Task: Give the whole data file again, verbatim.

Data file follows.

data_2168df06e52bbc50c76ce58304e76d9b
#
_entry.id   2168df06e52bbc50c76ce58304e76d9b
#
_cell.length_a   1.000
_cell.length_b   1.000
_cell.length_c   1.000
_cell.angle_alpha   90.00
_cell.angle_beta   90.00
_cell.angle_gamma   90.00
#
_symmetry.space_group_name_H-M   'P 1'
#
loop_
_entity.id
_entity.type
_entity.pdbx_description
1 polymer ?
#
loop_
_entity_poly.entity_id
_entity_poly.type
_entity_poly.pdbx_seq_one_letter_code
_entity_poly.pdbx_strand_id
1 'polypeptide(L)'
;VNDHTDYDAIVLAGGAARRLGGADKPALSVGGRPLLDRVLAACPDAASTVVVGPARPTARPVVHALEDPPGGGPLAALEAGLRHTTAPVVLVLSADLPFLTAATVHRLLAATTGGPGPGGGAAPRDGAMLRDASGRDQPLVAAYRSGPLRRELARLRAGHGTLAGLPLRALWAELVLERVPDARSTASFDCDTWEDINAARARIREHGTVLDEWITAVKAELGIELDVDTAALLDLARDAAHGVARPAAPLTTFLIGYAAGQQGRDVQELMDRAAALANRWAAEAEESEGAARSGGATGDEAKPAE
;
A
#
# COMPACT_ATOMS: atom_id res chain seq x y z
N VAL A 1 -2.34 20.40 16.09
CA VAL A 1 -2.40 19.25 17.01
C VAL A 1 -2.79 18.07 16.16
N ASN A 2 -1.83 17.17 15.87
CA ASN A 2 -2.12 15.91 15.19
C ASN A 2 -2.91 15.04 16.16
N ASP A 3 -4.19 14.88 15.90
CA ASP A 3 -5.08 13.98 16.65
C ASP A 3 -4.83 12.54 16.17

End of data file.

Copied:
data_2168df06e52bbc50c76ce58304e76d9b
#
_entry.id   2168df06e52bbc50c76ce58304e76d9b
#
_cell.length_a   1.000
_cell.length_b   1.000
_cell.length_c   1.000
_cell.angle_alpha   90.00
_cell.angle_beta   90.00
_cell.angle_gamma   90.00
#
_symmetry.space_group_name_H-M   'P 1'
#
loop_
_entity.id
_entity.type
_entity.pdbx_description
1 polymer ?
#
loop_
_entity_poly.entity_id
_entity_poly.type
_entity_poly.pdbx_seq_one_letter_code
_entity_poly.pdbx_strand_id
1 'polypeptide(L)'
;VNDHTDYDAIVLAGGAARRLGGADKPALSVGGRPLLDRVLAACPDAASTVVVGPARPTARPVVHALEDPPGGGPLAALEAGLRHTTAPVVLVLSADLPFLTAATVHRLLAATTGGPGPGGGAAPRDGAMLRDASGRDQPLVAAYRSGPLRRELARLRAGHGTLAGLPLRALWAELVLERVPDARSTASFDCDTWEDINAARARIREHGTVLDEWITAVKAELGIELDVDTAALLDLARDAAHGVARPAAPLTTFLIGYAAGQQGRDVQELMDRAAALANRWAAEAEESEGAARSGGATGDEAKPAE
;
A
#
# COMPACT_ATOMS: atom_id res chain seq x y z
N VAL A 1 -2.34 20.40 16.09
CA VAL A 1 -2.40 19.25 17.01
C VAL A 1 -2.79 18.07 16.16
N ASN A 2 -1.83 17.17 15.87
CA ASN A 2 -2.12 15.91 15.19
C ASN A 2 -2.91 15.04 16.16
N ASP A 3 -4.19 14.88 15.90
CA ASP A 3 -5.08 13.98 16.65
C ASP A 3 -4.83 12.54 16.17